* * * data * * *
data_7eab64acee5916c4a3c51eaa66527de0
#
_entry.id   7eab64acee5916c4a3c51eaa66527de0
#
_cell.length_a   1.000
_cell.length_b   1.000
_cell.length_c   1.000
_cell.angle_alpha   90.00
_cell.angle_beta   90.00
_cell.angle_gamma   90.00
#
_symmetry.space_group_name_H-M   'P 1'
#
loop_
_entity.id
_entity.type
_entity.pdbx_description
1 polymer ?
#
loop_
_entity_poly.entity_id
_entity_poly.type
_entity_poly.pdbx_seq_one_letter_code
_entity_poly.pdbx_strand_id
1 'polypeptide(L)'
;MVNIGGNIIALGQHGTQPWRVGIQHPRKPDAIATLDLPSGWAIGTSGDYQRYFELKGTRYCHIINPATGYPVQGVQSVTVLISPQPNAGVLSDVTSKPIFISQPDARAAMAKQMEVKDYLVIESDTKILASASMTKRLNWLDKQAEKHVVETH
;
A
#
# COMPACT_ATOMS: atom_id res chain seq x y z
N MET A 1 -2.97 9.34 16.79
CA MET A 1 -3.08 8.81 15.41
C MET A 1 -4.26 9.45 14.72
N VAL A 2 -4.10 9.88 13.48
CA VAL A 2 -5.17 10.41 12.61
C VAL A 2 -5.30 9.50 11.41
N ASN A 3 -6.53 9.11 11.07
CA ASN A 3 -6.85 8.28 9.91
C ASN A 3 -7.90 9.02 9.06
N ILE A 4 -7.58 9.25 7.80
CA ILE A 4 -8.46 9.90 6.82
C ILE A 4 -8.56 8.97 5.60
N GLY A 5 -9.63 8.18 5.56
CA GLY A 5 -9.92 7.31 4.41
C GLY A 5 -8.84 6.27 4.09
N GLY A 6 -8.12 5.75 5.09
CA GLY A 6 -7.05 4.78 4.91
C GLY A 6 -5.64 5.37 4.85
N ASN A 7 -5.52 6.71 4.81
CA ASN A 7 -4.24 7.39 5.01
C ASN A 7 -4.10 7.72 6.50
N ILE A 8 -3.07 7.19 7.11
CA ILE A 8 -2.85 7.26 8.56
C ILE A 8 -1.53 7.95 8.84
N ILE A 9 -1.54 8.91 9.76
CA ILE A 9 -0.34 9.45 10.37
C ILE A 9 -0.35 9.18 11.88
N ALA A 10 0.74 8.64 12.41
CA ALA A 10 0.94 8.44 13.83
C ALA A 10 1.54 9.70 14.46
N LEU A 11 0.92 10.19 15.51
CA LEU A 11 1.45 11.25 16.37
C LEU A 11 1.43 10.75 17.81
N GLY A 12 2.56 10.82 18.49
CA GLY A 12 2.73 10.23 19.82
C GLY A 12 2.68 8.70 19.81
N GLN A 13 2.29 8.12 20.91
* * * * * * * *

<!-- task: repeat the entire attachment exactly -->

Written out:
data_7eab64acee5916c4a3c51eaa66527de0
#
_entry.id   7eab64acee5916c4a3c51eaa66527de0
#
_cell.length_a   1.000
_cell.length_b   1.000
_cell.length_c   1.000
_cell.angle_alpha   90.00
_cell.angle_beta   90.00
_cell.angle_gamma   90.00
#
_symmetry.space_group_name_H-M   'P 1'
#
loop_
_entity.id
_entity.type
_entity.pdbx_description
1 polymer ?
#
loop_
_entity_poly.entity_id
_entity_poly.type
_entity_poly.pdbx_seq_one_letter_code
_entity_poly.pdbx_strand_id
1 'polypeptide(L)'
;MVNIGGNIIALGQHGTQPWRVGIQHPRKPDAIATLDLPSGWAIGTSGDYQRYFELKGTRYCHIINPATGYPVQGVQSVTVLISPQPNAGVLSDVTSKPIFISQPDARAAMAKQMEVKDYLVIESDTKILASASMTKRLNWLDKQAEKHVVETH
;
A
#
# COMPACT_ATOMS: atom_id res chain seq x y z
N MET A 1 -2.97 9.34 16.79
CA MET A 1 -3.08 8.81 15.41
C MET A 1 -4.26 9.45 14.72
N VAL A 2 -4.10 9.88 13.48
CA VAL A 2 -5.17 10.41 12.61
C VAL A 2 -5.30 9.50 11.41
N ASN A 3 -6.53 9.11 11.07
CA ASN A 3 -6.85 8.28 9.91
C ASN A 3 -7.90 9.02 9.06
N ILE A 4 -7.58 9.25 7.80
CA ILE A 4 -8.46 9.90 6.82
C ILE A 4 -8.56 8.97 5.60
N GLY A 5 -9.63 8.18 5.56
CA GLY A 5 -9.92 7.31 4.41
C GLY A 5 -8.84 6.27 4.09
N GLY A 6 -8.12 5.75 5.09
CA GLY A 6 -7.05 4.78 4.91
C GLY A 6 -5.64 5.37 4.85
N ASN A 7 -5.52 6.71 4.81
CA ASN A 7 -4.24 7.39 5.01
C ASN A 7 -4.10 7.72 6.50
N ILE A 8 -3.07 7.19 7.11
CA ILE A 8 -2.85 7.26 8.56
C ILE A 8 -1.53 7.95 8.84
N ILE A 9 -1.54 8.91 9.76
CA ILE A 9 -0.34 9.45 10.37
C ILE A 9 -0.35 9.18 11.88
N ALA A 10 0.74 8.64 12.41
CA ALA A 10 0.94 8.44 13.83
C ALA A 10 1.54 9.70 14.46
N LEU A 11 0.92 10.19 15.51
CA LEU A 11 1.45 11.25 16.37
C LEU A 11 1.43 10.75 17.81
N GLY A 12 2.56 10.82 18.49
CA GLY A 12 2.73 10.23 19.82
C GLY A 12 2.68 8.70 19.81
N GLN A 13 2.29 8.12 20.91